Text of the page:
Mayo Clinic researchers have proven for the first time that cells produced by the bone marrow can form new heart-muscle cells in adults, providing an important boost to research that could enable the body to replace heart muscle damaged by heart attack. The findings are now available online and will be published tomorrow in Circulation: Journal of the American Heart Association.
"Until recently, the heart has been seen as an organ that cannot be healed," says Noel Caplice, M.D., the Mayo Clinic cardiologist who led the study. "Heart-attack damage to the myocardium, or heart muscle, was considered irreversible. This study points the way to a process that could lead to heart repair."
The researchers studied four female patients with leukemia who had survived 35 to 600 days after receiving bone-marrow transplants from male donors. Heart tissue samples were examined at autopsy using special staining techniques, which showed that a small portion of the heart-muscle cells, or cardiomyocytes, contained male genetic material and had therefore originated from the donor marrow. Of the more than 80,000 cell nuclei examined, about 1 in 425 (.23 percent) contained the y chromosome.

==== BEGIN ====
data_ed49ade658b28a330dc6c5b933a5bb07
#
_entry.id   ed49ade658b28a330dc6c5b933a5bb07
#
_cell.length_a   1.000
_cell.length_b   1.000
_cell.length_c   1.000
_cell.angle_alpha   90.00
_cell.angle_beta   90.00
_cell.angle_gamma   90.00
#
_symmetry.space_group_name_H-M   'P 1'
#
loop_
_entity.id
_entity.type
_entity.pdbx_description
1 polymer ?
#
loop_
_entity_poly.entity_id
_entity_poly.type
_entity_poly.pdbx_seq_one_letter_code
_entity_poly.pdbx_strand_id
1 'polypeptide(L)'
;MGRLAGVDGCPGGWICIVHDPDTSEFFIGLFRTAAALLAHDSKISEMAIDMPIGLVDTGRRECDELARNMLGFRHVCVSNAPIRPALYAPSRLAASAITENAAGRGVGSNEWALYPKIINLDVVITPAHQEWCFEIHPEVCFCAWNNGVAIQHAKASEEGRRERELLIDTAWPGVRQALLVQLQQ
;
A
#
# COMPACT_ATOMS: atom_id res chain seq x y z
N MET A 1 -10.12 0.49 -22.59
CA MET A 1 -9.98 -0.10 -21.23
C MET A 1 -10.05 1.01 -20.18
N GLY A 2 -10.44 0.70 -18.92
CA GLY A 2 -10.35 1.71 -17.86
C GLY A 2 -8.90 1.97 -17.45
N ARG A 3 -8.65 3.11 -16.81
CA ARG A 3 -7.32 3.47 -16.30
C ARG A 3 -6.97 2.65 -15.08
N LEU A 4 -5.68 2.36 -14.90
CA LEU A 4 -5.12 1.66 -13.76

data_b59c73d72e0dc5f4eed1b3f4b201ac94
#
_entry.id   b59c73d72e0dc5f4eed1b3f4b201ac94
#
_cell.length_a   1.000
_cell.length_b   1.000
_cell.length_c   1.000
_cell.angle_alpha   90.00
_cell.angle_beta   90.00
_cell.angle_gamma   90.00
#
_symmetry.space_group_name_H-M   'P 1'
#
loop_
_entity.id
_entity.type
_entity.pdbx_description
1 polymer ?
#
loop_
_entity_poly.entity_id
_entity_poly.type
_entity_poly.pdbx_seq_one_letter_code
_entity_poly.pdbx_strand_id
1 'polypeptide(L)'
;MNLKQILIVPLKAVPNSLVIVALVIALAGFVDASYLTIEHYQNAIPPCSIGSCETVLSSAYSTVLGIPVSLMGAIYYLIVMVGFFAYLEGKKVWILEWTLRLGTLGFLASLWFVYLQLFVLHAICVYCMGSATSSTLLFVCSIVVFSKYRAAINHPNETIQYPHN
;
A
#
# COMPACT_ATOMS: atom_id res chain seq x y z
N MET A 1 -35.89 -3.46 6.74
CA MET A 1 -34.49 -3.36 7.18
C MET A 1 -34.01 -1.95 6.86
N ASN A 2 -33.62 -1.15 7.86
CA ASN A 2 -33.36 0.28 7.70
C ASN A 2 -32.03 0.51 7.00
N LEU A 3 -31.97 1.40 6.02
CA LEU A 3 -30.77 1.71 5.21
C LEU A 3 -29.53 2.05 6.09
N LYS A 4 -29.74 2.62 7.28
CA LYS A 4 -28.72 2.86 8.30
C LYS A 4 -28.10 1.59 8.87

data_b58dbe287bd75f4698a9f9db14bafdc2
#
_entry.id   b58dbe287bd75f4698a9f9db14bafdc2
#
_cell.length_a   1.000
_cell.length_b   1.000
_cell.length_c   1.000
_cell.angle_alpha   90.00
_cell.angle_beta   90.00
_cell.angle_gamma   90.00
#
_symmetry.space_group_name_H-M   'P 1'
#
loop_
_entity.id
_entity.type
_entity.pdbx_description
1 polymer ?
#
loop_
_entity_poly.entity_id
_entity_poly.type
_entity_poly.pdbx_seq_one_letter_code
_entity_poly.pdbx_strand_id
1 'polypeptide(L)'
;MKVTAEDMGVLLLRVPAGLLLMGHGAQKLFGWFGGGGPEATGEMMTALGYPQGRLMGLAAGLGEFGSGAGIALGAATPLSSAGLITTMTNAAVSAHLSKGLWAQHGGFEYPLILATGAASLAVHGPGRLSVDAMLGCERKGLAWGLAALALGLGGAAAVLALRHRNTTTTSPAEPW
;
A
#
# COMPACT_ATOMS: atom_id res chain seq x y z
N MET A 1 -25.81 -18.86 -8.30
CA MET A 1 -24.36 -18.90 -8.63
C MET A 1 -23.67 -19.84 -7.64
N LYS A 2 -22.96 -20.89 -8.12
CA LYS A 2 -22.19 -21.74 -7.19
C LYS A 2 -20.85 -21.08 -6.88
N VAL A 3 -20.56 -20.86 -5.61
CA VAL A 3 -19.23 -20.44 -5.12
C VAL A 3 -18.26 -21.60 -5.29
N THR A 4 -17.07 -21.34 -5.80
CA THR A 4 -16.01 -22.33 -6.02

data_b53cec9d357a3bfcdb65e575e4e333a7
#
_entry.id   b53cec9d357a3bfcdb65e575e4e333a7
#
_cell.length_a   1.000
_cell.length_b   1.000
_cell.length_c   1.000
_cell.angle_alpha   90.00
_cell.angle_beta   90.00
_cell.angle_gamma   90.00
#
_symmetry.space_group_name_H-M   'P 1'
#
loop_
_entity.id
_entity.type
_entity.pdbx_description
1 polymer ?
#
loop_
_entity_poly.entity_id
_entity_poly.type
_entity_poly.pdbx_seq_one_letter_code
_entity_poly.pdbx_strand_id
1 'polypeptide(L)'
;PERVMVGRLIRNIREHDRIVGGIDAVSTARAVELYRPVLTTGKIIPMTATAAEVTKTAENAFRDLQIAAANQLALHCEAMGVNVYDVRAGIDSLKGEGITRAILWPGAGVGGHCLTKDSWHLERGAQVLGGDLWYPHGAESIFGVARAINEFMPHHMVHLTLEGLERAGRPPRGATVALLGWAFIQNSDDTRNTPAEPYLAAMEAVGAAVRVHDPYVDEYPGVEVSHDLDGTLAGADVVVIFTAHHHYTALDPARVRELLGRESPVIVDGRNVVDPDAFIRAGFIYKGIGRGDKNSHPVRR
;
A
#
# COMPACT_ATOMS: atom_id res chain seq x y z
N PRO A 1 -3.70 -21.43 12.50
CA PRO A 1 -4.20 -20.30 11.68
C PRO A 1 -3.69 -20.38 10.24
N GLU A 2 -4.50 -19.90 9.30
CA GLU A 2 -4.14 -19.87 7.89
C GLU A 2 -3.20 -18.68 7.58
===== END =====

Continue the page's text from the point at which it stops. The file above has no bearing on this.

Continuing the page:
Lee Aase | EurekAlert!
Purdue cancer identity technology makes it easier to find a tumor's 'address'
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Microgel powder fights infection and helps wounds heal
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Faster and secure data communication: This is the goal of a new joint project involving physicists from the University of Würzburg. The German Federal Ministry of Education and Research funds the project with 14.8 million euro.
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On Saturday, 10 November 2018, the research icebreaker Polarstern will leave its homeport of Bremerhaven, bound for Cape Town, South Africa.
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